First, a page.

ALFF measures the amplitude of time series fluctuations at each voxel, and DC represents the large-scale intrinsic connectivity of the brain at the voxel level. These measures of rs-fMRI probe brain activity from different perspectives. In our investigation, we found that the ALFF and DC overlap spatially, which mainly occurred in the left superior frontal gyrus (Frontal_Sup_L). This result may suggest that changes in cognition may occur in amputation patient, and may have an extended impact on the brain plasticity.

We also found that the ALFFs in the primary motor cortex and primary sensory cortex decreased at 2, 6, and 12 months after the amputation. The brain regions involved with sensorimotor integration increased, specifically in the putamen, caudate, and precuneus. We speculate that this could represent a compensatory pattern after amputation. The deactivation of sensorimotor cortex may influence the associate cortex of sensory feedback. Since DC values decreased in the precuneus, caudate, and postcentral gyrus, this may indicate that sensorimotor integration is also impaired after limb amputation. It is expected that the primary motor cortex and the primary sensory cortex were silent after the deafferentation of the injured limb. Afterwards, the connection in the sensorimotor network at the affected hemisphere was diminished. In general, we found that amputation patients had significant brain function alterations in local regions and extensive alterations in widespread brain regions, such as corpus striatum and cognition-emotion cortex.

This study had several limitations. First, the sample size of the normal controls and amputation patients was relatively small, which may reduce confidence in the results. Therefore, more subjects would be recruited in future research to definitively evaluate these findings. Second, we chose ALFF and DC as the indices to detect the fluctuations in regional spontaneous activity strength. According to these two measures, the brain of amputation patients showed large-scale changes over 12 months. To clarify the underlying neural mechanisms related to amputation-related brain changes, future studies should examine alterations at the brain network level. Finally, clinical assessment with validated neuropsychological instruments should be performed in future studies, which could uncover a more interesting relationship between amputation and the changed BOLD signals.

5. Conclusion

Our findings show that local and extensive temporal and spatial changes occur in intrinsic cortical activity and functional connectivity in the sensorimotor and cognitive-related brain regions after limb amputation. With future confirmatory research, this plasticity may imply that dysfunction occurs not only in sensory and motor regions but also in areas responsible for sensorimotor integration and motor planning. Regardless, these results and others’ on how ALFF and DC are plastic after traumatic limb amputation highlight how analyzing intrinsic brain activity in the absence of any task-related sensory or cognitive stimulus (rs-fMRI) may be a fruitful approach for analyzing plasticity after “natural deafferentation” that occurs in Alzheimer’s disease or Parkinson’s disease.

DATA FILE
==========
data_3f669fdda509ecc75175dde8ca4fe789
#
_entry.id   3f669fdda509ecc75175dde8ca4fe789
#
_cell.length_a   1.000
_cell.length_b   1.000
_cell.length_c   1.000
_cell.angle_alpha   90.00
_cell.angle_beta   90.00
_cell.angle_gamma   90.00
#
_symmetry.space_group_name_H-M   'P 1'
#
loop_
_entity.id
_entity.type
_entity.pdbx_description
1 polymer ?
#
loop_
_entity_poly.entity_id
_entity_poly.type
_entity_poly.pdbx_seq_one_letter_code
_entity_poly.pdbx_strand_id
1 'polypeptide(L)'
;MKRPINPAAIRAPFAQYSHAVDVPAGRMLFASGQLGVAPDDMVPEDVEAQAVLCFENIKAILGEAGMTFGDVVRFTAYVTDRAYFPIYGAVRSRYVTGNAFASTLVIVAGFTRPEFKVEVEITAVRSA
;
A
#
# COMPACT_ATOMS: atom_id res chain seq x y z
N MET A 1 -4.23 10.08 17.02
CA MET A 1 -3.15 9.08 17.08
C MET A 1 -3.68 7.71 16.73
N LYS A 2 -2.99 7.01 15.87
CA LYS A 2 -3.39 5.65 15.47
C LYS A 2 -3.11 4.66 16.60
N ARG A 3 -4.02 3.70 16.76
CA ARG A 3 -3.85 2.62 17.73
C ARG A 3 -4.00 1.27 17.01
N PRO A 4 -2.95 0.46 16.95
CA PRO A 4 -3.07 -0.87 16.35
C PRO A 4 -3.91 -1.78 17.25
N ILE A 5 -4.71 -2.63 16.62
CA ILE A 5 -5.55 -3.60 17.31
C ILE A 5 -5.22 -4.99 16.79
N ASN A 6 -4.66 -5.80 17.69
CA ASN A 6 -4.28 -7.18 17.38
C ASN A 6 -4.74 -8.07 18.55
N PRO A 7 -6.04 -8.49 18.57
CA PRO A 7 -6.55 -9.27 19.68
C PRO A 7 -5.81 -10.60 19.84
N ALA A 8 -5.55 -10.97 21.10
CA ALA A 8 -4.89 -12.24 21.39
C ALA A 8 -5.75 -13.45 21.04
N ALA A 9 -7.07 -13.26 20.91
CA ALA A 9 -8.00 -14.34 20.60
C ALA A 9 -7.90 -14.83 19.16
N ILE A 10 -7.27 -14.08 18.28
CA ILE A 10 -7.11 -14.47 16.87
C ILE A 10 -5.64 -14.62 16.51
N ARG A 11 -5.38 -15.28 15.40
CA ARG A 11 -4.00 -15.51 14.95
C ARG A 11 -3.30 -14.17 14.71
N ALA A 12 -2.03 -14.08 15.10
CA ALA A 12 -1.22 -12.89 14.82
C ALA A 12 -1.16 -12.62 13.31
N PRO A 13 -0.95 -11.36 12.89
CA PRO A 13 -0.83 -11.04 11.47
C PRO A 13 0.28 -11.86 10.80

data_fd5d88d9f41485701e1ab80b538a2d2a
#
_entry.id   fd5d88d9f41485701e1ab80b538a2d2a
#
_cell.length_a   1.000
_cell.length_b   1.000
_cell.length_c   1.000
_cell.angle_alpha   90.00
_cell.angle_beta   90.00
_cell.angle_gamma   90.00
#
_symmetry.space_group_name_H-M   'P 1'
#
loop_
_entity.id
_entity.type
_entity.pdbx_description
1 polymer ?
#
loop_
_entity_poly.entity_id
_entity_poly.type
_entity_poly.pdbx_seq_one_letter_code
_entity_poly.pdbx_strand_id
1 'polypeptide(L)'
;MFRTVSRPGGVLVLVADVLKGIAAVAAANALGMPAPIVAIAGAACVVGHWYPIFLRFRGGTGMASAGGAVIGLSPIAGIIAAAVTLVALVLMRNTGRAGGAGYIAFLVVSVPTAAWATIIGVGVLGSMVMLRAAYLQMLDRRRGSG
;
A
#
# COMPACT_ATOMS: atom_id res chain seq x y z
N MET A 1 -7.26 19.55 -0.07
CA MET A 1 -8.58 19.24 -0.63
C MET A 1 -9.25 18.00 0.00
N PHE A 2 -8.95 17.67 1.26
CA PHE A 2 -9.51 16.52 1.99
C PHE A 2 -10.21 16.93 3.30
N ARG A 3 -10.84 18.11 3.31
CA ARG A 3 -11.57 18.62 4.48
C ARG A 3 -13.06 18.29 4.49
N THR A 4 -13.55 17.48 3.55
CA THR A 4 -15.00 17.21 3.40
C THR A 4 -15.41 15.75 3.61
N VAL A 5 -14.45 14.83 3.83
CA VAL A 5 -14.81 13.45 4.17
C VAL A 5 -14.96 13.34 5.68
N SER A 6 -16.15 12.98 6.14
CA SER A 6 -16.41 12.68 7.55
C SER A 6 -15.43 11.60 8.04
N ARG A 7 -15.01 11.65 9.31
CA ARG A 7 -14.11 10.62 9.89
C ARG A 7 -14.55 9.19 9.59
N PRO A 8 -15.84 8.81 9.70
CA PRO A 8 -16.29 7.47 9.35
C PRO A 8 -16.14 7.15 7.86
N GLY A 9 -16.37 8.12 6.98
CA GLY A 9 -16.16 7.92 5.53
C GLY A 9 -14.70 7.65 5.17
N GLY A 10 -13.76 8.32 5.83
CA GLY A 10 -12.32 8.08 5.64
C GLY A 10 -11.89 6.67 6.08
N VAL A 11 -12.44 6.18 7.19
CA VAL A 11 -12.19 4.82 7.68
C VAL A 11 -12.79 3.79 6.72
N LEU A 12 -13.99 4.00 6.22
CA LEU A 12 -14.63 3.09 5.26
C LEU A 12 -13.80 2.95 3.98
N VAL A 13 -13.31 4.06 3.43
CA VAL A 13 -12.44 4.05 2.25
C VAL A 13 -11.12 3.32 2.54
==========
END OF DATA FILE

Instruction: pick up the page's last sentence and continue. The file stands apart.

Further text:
Data Availability

The present study includes 8 healthy volunteers of 5 men and 3 women (mean age: 37.9 years old) and 16 patients with amputation (11 men and 5 women; mean age: 41.2 years old). All procedures used in this study were approved by the Committee for Medical Ethics of Shanghai Jiao Tong University Affiliated Sixth People’s Hospital. Written informed consent was obtained from all study participants.

Disclosure

This article has been accepted for publication in Preprint by Research Square. Bingbo Bao is the first author. Lei Duan is the co-first author. Haifeng Wei, Pengbo Luo, Hongyi Zhu, Tao Gao, Xiaoer Wei, Jing Li, Yuehua Li, Yimin Chai, and Changqing Zhang are the joint co-authors.

Conflicts of Interest

All authors declare no competing interests.

Authors’ Contributions

Bingbo Bao and Lei Duan contributed equally to this work. Xianyou Zheng was responsible for the study design and manuscript writing. Bingbo Bao and Lei Duan were responsible for the data collection and analysis. Bingbo Bao was responsible for the revision of the manuscript. All the authors critically reviewed the content of the manuscript. All authors read and approved the final manuscript.

Acknowledgments

This study was supported by the Shanghai Municipal Education Commission-Gaofeng Clinical Medicine Grant (grant number 20161429) and the National Natural Science Foundation of China (grant number 81371965).